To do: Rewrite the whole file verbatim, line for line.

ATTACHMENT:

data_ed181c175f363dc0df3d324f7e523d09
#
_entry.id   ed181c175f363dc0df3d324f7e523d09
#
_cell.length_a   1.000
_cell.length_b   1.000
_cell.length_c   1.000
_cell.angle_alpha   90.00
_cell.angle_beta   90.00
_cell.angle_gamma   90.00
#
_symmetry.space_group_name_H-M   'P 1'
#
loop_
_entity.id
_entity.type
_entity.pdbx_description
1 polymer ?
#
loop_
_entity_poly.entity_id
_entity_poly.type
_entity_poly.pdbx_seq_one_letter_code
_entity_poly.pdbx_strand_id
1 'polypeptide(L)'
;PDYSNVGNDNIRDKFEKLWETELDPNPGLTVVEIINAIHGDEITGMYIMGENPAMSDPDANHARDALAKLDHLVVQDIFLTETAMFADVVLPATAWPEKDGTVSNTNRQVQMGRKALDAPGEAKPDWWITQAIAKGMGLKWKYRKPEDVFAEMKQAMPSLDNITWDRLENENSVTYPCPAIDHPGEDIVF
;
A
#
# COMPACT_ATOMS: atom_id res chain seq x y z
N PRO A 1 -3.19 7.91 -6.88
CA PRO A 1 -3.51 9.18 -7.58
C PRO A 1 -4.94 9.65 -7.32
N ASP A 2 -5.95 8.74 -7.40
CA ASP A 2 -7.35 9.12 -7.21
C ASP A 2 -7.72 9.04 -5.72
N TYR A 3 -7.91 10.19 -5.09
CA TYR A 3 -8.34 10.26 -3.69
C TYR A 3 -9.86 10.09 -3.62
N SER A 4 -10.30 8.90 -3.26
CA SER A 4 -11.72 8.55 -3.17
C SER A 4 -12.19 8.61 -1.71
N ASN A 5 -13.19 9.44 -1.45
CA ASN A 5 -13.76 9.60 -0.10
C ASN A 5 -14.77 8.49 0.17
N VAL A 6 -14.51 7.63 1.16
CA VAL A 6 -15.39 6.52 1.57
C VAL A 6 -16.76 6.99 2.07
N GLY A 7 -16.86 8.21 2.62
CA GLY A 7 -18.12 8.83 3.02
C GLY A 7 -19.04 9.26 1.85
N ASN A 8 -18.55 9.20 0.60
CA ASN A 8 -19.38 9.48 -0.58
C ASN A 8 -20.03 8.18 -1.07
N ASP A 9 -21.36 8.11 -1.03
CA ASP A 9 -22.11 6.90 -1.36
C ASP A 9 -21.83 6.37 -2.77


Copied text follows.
data_ed181c175f363dc0df3d324f7e523d09
#
_entry.id   ed181c175f363dc0df3d324f7e523d09
#
_cell.length_a   1.000
_cell.length_b   1.000
_cell.length_c   1.000
_cell.angle_alpha   90.00
_cell.angle_beta   90.00
_cell.angle_gamma   90.00
#
_symmetry.space_group_name_H-M   'P 1'
#
loop_
_entity.id
_entity.type
_entity.pdbx_description
1 polymer ?
#
loop_
_entity_poly.entity_id
_entity_poly.type
_entity_poly.pdbx_seq_one_letter_code
_entity_poly.pdbx_strand_id
1 'polypeptide(L)'
;PDYSNVGNDNIRDKFEKLWETELDPNPGLTVVEIINAIHGDEITGMYIMGENPAMSDPDANHARDALAKLDHLVVQDIFLTETAMFADVVLPATAWPEKDGTVSNTNRQVQMGRKALDAPGEAKPDWWITQAIAKGMGLKWKYRKPEDVFAEMKQAMPSLDNITWDRLENENSVTYPCPAIDHPGEDIVF
;
A
#
# COMPACT_ATOMS: atom_id res chain seq x y z
N PRO A 1 -3.19 7.91 -6.88
CA PRO A 1 -3.51 9.18 -7.58
C PRO A 1 -4.94 9.65 -7.32
N ASP A 2 -5.95 8.74 -7.40
CA ASP A 2 -7.35 9.12 -7.21
C ASP A 2 -7.72 9.04 -5.72
N TYR A 3 -7.91 10.19 -5.09
CA TYR A 3 -8.34 10.26 -3.69
C TYR A 3 -9.86 10.09 -3.62
N SER A 4 -10.30 8.90 -3.26
CA SER A 4 -11.72 8.55 -3.17
C SER A 4 -12.19 8.61 -1.71
N ASN A 5 -13.19 9.44 -1.45
CA ASN A 5 -13.76 9.60 -0.10
C ASN A 5 -14.77 8.49 0.17
N VAL A 6 -14.51 7.63 1.16
CA VAL A 6 -15.39 6.52 1.57
C VAL A 6 -16.76 6.99 2.07
N GLY A 7 -16.86 8.21 2.62
CA GLY A 7 -18.12 8.83 3.02
C GLY A 7 -19.04 9.26 1.85
N ASN A 8 -18.55 9.20 0.60
CA ASN A 8 -19.38 9.48 -0.58
C ASN A 8 -20.03 8.18 -1.07
N ASP A 9 -21.36 8.11 -1.03
CA ASP A 9 -22.11 6.90 -1.36
C ASP A 9 -21.83 6.37 -2.77